In this post, we will understand different available IoT protocols. If we look at the communication aspect between the different components of IoT, we want to have a common protocol which makes this communication streamlined.
Protocols come to the rescue in this scenario. At a higher level, managing the handshakes and data transfer with “Things”, one can easily think of the I in IoT and conclude Internet protocols are most relevant and important. Along with this, there is a requirement of unifying the communication between different layers which may not be limited to Internet protocols.
Based on your application, it is very important to select proper protocol giving due respect to the type, layer and function to be performed by the device.
Let us dive into the different protocols. We will start with our beloved Bluetooth protocol.
When it comes to bluetooth, we don’t need a special introduction to this protocol! This protocol is being used both as plain Bluetooth of Bluetooth Low Energy (BLE).
Predominantly, plain Bluetooth is used for high data rate applications such as audio applications/streaming. BLE is used for low data rate applications such as NFC communication for accepting payment wirelessly.
As per a recent development, Bluetooth 5 is being looked as a great contender for IoT applications.
It is an acronym of IPv6 over Low Power Wireless Personal Area Networks. 6LoWPAN can communicate with 802.15.4 devices on an IP network like WiFi.
This protocol enables the smallest devices with limited processing ability to transmit information using an internet protocol.
A good example for application of 6LoWPAN can be entertainment applications in home, office and factory environments. Also, smart metres and smart grids get benefits from this protocol.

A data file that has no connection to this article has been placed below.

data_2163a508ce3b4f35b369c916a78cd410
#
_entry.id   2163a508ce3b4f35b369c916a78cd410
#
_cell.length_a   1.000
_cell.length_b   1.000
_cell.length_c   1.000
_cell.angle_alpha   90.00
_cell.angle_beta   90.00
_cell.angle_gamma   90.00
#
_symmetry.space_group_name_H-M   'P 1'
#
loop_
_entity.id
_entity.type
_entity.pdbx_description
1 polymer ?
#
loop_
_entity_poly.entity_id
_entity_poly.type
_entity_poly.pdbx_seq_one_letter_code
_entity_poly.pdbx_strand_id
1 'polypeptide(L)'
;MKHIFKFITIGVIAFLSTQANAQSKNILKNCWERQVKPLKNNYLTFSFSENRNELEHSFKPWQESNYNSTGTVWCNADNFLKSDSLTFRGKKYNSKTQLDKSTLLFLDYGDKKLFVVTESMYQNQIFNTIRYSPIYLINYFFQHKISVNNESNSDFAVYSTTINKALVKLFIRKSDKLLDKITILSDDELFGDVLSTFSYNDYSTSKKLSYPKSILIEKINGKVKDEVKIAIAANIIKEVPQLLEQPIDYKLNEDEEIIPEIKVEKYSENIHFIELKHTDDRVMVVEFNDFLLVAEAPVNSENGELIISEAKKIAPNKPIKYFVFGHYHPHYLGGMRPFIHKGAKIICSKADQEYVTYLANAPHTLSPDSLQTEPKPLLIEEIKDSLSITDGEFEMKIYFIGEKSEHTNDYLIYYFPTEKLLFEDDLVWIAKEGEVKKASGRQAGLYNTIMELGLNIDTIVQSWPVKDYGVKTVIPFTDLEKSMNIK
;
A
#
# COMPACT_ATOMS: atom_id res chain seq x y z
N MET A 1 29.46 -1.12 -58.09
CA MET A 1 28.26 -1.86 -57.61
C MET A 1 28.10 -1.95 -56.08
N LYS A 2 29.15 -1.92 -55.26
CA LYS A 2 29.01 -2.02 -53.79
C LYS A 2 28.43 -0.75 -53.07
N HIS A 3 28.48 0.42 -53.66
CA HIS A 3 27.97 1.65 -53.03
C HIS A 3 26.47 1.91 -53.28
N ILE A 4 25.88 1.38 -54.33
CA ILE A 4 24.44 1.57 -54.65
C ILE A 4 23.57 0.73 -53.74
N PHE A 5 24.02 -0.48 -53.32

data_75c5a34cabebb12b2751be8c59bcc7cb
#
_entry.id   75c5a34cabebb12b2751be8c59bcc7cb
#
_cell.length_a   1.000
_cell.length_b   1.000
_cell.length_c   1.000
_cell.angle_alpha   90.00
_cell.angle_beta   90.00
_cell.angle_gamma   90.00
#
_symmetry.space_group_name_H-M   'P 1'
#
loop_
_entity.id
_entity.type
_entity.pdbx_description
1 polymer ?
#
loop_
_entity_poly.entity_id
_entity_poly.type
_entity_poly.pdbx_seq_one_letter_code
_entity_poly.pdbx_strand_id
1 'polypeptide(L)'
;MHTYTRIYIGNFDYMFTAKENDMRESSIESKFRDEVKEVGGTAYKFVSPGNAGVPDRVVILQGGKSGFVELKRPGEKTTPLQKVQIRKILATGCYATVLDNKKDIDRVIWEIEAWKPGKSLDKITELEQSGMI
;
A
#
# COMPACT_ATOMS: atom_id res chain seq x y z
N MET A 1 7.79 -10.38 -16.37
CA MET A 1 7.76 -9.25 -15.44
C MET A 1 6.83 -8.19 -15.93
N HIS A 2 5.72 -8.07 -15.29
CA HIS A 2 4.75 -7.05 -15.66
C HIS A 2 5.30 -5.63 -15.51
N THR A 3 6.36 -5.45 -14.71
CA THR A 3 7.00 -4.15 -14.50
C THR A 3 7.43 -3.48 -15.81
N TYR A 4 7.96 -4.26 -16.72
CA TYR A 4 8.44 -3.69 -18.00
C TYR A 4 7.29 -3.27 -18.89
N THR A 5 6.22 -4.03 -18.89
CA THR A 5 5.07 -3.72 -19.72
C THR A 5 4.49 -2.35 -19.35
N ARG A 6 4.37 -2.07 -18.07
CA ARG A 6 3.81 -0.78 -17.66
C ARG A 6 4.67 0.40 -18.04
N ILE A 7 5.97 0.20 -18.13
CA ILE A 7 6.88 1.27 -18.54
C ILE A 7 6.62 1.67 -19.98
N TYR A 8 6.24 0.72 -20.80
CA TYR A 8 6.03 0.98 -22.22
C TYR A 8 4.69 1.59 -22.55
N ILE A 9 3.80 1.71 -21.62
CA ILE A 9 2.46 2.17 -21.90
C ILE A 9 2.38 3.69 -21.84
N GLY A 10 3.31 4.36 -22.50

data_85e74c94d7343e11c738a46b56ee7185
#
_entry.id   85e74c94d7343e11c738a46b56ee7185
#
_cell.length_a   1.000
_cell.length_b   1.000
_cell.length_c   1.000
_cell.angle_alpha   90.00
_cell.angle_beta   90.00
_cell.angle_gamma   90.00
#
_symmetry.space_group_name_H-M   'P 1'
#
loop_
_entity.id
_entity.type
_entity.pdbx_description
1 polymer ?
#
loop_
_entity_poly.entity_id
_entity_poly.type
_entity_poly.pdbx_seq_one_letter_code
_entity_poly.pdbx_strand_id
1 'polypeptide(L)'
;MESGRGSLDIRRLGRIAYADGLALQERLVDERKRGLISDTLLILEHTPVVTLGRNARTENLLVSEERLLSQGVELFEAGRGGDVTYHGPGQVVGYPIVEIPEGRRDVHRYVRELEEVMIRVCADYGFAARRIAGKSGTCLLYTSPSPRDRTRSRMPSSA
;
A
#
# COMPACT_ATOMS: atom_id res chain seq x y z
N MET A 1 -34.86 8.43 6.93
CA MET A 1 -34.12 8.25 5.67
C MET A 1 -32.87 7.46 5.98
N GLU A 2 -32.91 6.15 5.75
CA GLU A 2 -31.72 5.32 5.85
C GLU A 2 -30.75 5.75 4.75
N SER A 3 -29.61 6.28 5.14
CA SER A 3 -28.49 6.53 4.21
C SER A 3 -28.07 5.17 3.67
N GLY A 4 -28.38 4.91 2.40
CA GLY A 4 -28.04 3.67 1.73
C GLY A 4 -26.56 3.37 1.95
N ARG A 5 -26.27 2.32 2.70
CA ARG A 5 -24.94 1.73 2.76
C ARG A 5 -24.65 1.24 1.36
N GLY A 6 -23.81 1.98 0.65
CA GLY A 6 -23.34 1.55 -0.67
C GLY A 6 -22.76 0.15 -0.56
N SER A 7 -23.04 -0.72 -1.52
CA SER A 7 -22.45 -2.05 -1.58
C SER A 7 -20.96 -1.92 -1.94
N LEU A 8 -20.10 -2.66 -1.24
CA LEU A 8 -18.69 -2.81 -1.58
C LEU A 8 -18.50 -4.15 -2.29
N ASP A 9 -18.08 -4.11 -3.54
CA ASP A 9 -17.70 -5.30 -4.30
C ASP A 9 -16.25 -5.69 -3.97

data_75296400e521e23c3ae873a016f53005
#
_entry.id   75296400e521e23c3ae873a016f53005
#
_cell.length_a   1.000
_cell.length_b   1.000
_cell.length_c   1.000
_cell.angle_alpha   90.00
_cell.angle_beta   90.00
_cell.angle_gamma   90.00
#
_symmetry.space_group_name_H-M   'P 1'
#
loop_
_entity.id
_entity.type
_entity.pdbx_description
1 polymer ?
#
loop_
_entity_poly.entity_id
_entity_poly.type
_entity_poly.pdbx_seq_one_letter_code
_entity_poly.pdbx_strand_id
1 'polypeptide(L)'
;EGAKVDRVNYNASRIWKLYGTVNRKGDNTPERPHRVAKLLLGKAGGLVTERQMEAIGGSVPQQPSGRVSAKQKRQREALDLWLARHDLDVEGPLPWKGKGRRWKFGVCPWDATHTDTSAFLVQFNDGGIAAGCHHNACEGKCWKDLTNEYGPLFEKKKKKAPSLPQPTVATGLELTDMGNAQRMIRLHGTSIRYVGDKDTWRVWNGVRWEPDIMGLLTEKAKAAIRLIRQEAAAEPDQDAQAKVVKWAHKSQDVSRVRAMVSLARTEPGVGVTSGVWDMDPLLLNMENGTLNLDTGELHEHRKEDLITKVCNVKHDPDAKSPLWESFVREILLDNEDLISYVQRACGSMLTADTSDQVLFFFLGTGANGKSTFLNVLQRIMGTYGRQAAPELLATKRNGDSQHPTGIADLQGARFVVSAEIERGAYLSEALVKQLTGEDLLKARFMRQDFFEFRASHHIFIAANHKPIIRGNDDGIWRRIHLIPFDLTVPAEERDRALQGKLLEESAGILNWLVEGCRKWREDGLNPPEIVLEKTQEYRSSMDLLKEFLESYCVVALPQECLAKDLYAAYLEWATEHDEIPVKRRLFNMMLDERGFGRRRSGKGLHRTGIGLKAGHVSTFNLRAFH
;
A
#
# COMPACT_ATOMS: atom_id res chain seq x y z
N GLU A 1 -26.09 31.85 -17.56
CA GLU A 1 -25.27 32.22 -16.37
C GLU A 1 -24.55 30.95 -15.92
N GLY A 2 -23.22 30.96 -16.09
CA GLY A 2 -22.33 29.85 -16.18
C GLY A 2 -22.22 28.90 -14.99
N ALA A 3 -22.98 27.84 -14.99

WiFi stands for Wireless Fidelity. For data extensive applications, where bluetooth capacities are exhausted, WiFi comes to a rescue. Typically, WiFi devices can provide bandwidth upto 10 metres, but by using private antennas, one can expect an extension upto 30 kms. The only issue with WiFi is the extensive power consumption.
Very popular WiFi protocol is IEEE 802.11, but recently due to various types of demands in terms of type, size and data speed, below new versions are introduced since the first one in 1997.
- and 802.11ac
Constrained Application Protocol (CoAP)
Along with MQTT, Constrained Application Protocol(CAP) is emerging as most promising for small devices where low size and low bandwidth are the primary constraints. It consists of constrained devices called “nodes” to communicate with the wider Internet using similar protocols.
CoAP works similar to HTTP client/server model. Evidently, it is based on Web architecture. So in a practical world, a component level equipment as sensor or actuator can communicate with other devices in the IoT ecosystem.
This protocol finds it’s extensive use in the domains – Smart Homes, Smart Grid and other Smart Environments.
Message Queue Telemetry Transport (MQTT)
One of the M2M protocols, Message Queue Telemetry Transport is used to transmit device data to servers. It used publish-scribe communication pattern. If there are wireless networks with varied levels of latency, MQTT is a great protocol to employ.
In MQTT, the message gets transferred between a Client, that can be a message Publisher and a message Broker. The publisher sends data on the MQTT broker specifying a definite topic in a message.
There are some specific messages for the communication with the Broker. The main types are-
- Connect: establish connection to message broker
- Disconnect: break the connection to message broker
- Subscribe: subscribe to a topic on message broker
- Publish: publish data on a topic within message broker
- Unsubscribe: unsubscribe the topic
A typical application of MQTT protocol can be an action based on Facebook notifications.
As the development in IoT world progresses, many tech giants are coming up with their own protocols to support the future ahead. Stay tuned with the blog to keep yourself updated!